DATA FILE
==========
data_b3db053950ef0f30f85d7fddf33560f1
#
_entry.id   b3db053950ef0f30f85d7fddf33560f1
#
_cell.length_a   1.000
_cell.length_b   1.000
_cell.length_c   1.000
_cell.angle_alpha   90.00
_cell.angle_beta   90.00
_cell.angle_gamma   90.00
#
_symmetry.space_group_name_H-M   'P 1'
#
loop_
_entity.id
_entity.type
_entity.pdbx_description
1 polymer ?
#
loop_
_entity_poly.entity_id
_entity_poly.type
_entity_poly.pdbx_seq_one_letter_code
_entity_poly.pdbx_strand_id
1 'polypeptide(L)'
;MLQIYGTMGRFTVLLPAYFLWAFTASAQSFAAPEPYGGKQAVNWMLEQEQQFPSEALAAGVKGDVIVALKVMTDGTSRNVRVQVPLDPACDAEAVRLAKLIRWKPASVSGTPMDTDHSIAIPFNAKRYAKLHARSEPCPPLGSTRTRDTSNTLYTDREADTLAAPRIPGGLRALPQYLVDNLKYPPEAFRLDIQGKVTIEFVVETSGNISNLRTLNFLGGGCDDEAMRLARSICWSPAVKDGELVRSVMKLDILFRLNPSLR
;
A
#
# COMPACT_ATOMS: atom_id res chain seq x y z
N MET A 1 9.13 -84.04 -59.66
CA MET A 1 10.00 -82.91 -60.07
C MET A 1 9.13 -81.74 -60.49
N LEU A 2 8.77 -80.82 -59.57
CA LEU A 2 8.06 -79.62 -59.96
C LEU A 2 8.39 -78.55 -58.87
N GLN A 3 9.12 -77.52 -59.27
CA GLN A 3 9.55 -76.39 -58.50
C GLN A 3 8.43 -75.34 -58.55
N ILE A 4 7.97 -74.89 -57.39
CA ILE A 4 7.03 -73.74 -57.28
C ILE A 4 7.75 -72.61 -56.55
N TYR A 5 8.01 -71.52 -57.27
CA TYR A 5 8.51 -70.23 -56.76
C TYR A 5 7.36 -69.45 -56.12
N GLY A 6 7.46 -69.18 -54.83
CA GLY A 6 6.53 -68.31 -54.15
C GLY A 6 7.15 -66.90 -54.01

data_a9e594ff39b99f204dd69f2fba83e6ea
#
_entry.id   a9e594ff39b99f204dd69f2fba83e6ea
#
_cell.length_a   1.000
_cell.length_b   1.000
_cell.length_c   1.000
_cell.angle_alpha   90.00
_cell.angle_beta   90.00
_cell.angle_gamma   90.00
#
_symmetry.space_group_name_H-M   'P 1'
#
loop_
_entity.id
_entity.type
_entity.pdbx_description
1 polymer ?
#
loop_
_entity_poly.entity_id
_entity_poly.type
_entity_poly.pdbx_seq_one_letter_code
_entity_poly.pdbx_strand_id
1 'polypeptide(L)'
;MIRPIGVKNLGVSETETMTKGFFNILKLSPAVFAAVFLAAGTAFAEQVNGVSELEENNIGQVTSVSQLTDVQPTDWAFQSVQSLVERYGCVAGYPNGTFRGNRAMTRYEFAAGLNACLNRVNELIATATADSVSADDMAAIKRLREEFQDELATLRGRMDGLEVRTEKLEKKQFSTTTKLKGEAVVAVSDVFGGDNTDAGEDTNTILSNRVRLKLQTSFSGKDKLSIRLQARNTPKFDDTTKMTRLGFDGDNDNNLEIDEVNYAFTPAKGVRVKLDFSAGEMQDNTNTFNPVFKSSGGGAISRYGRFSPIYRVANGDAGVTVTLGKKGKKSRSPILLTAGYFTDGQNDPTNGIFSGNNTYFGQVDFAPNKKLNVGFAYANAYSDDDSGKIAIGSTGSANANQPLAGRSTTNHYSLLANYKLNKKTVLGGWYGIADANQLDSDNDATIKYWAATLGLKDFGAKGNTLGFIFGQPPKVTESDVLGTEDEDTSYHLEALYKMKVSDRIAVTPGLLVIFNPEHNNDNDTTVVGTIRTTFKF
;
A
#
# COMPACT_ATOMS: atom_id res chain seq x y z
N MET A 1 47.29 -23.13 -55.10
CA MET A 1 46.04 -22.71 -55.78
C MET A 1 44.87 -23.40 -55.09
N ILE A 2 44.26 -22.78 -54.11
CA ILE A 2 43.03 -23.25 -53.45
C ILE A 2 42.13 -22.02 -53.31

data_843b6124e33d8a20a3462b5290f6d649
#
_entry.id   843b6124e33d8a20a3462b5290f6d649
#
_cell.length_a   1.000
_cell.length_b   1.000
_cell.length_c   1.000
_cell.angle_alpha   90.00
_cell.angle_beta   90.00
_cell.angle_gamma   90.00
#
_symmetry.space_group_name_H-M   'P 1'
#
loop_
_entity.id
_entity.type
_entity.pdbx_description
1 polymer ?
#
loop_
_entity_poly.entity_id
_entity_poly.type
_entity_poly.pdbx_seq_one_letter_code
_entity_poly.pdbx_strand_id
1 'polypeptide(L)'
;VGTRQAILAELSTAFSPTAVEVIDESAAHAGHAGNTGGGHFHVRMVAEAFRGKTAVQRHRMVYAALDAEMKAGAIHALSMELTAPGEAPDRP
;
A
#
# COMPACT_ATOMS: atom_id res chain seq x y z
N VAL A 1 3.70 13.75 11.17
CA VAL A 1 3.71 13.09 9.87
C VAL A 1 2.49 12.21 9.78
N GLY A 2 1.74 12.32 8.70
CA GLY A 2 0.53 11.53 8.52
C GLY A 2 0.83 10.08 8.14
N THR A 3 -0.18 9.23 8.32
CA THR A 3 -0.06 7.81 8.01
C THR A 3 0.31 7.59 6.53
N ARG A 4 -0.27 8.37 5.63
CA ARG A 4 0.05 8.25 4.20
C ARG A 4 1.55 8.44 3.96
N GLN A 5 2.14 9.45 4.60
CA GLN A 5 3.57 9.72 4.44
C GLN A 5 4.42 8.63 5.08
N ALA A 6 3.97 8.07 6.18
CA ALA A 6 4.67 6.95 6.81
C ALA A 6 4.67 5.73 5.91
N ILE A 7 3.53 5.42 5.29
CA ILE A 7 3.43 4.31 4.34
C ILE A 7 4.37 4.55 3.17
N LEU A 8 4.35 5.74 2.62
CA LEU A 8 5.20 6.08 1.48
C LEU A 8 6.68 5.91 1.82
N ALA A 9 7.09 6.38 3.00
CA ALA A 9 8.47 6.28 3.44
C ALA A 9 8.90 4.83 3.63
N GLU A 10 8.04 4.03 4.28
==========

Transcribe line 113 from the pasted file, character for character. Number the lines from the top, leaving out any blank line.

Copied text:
#